Satellite images showed that Danny, although very weak at the surface, still had a well-defined cyclonic cloud signature as it moved eastward over northern Georgia and South Carolina on 22-23 July. The low pressure system moved east-northeastward over North Carolina on the morning of the 24th. Around midday, as the center neared the Atlantic seaboard near the North Carolina/Virginia border, the cyclone began strengthening -- while accelerating in forward speed. The fact that Danny was re-intensifying while still partially over land suggests that it may have been deriving energy from a baroclinic source. A front was situated just to the north of the cyclone around this time. Winds around Danny were already back to tropical storm force as the center moved back over water around 1900 UTC on the 24th.

Just when it looked as if it were racing safely away from the coast, the storm turned north-northeastward, and slowed dramatically, as it appeared to be drawn in toward a middle- to upper-tropospheric cyclone over the northeastern United States. This motion brought Danny to about 25 n mi southeast of Nantucket Island, Massachusetts, around 0000 UTC 26 July. After buffeting southeastern Massachusetts, Danny lost its remaining tropical characteristics, and turned out to sea -- for good. The cyclone was absorbed in a frontal zone over the north Atlantic by 1800 UTC on 27 July.

b. Meteorological Statistics

Figures 2 (24K GIF) and 3 (28K GIF) depict the curves of minimum central sea-level pressure and maximum one-minute average "surface" (10 meters above ground level) wind speed, respectively, as a function of time. Also plotted are the observations on which the curves are based, consisting of aircraft reconnaissance data from the U.S. Air Force Reserves (the Hurricane Hunters), Dvorak-technique estimates (from the Tropical Analysis and Forecast Branch, TAFB, the Synoptic Analysis Branch, SAB, and the U.S. Air Force Global Weather Center, AFGWC) using satellite imagery, and fixes from synoptic weather map analyses.

The Hurricane Hunters flew a total of 11 missions into Danny, 10 in the Gulf of Mexico ( just inland along the Gulf coast) and one in the Atlantic. Just prior to landfall near the mouth of the Mississippi River early on 18 July, the Hurricane Hunters reported maximum flight-level (1500-foot) winds of 80 knots. At about the same time, ten-minute average winds of 55 knots, with gusts to 83 knots, were reported at Grand Isle, Louisiana. Maximum winds reported by the Hurricane Hunters were 82 knots (at 1500 feet) at 1449 UTC 18 July. The minimum central pressure recorded by the aircraft was 984 mb at 2325 UTC on the 18th, and again at 1142, 1259, and 1410 UTC on the 19th.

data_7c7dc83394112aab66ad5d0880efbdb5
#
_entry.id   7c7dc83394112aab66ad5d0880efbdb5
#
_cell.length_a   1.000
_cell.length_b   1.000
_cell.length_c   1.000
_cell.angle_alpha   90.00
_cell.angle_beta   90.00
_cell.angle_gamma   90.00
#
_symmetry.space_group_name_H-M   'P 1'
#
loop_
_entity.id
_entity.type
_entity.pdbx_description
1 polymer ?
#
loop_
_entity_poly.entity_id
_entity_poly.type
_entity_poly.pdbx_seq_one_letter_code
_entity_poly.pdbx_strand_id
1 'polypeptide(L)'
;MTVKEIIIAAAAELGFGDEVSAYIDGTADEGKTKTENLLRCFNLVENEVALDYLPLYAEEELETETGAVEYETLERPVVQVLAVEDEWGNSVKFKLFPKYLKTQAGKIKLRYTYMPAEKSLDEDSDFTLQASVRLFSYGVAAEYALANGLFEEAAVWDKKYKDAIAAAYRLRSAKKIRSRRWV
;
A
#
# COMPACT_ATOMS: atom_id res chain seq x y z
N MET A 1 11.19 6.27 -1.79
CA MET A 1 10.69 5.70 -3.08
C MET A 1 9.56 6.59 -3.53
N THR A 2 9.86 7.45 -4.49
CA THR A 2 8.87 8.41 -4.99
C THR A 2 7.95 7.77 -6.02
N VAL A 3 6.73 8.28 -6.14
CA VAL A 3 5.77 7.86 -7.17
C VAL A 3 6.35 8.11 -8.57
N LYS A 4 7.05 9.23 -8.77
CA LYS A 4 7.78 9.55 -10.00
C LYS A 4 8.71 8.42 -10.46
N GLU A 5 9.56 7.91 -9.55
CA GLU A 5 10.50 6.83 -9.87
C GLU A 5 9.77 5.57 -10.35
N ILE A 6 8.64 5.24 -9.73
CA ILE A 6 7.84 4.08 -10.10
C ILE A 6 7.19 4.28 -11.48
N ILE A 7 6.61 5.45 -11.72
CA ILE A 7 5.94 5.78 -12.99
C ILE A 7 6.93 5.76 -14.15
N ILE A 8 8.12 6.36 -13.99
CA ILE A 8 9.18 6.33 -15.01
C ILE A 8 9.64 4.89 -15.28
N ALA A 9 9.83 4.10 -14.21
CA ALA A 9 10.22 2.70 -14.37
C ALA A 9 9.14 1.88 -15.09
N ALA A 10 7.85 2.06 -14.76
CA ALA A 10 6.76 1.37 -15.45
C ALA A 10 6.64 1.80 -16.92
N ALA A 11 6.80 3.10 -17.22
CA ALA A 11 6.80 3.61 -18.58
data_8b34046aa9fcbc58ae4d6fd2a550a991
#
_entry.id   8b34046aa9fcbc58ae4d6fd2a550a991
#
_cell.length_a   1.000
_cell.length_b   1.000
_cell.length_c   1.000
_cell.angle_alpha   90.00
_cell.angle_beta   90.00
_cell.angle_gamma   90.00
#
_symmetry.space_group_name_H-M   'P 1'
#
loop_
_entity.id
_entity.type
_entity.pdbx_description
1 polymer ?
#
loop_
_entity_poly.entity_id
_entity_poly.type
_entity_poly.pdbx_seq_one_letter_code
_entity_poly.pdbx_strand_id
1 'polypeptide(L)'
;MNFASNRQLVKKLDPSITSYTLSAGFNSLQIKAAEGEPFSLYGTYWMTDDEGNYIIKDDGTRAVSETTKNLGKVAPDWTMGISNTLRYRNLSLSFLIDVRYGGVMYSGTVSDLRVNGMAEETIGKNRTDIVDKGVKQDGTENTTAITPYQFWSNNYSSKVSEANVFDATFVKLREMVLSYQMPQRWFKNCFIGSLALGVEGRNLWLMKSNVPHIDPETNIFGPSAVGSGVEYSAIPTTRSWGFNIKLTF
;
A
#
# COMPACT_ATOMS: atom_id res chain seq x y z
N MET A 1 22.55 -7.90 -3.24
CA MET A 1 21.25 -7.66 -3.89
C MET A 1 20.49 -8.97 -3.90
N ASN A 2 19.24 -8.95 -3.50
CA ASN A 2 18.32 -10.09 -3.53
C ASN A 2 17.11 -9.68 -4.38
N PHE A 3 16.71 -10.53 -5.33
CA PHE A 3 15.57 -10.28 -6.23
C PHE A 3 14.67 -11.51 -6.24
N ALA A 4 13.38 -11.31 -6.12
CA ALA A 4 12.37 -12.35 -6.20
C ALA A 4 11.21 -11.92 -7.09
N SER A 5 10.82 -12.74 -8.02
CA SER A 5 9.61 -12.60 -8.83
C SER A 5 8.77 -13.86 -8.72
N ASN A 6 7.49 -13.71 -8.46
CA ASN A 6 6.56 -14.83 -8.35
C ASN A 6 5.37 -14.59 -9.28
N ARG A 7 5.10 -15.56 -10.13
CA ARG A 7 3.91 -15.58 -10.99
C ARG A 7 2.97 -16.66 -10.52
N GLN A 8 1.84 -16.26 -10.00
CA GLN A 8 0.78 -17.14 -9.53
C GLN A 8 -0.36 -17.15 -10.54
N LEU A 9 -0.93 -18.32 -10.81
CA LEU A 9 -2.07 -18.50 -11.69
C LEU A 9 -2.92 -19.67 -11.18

The Dauphin Island C-MAN site, on the west end of the island, measured 10-minute average winds of 65 knots at 1145 UTC 19 July and gusts to 88 knots 21 minutes earlier. Interestingly, the Mobile WSR-88D radar showed that around these times the strongest eyewall convection was occurring in this vicinity over the southwest quadrant of the hurricane. At 1139 UTC, aircraft reported maximum winds of 64 knots at the 850 mb flight level in the southwest quadrant. Thus, surface winds and flight-level winds were about the same in this highly convective regime of the hurricane.

True to form for a slow-moving hurricane, rainfall totals over extreme southern Alabama were gigantic. Doppler radar estimates suggested maximum storm total precipitation amounts to around 43 inches near Dauphin Island. Recent studies indicate that a new reflectivity vs. rainfall relationship for tropical cyclones, used with the Mobile radar, gives a rather accurate estimate of the actual precipitation. A rainfall total of 36.71 inches was measured at the Dauphin Island Sea Lab observing site. To the author's knowledge, this is the largest hurricane-related rainfall ever recorded in the state of Alabama, and one of the largest ever measured in the United States. Experience has shown that in the high wind regime of a hurricane, rain gauges do not capture all of the rainfall; so, this amount is probably an underestimate of the total. Fortunately, most of the extreme precipitation amounts occurred in areas near the coast or over water, near southwestern Mobile Bay. This helped to limit the amount of flooding, which would have been disastrous if rains of such magnitude had occurred farther inland. Nonetheless, there was some significant inland flooding along the path of Danny, notably in Charlotte, North Carolina, where rainfall totals of 8 to 12 inches where recorded. The resulting floods caused three deaths (see next section).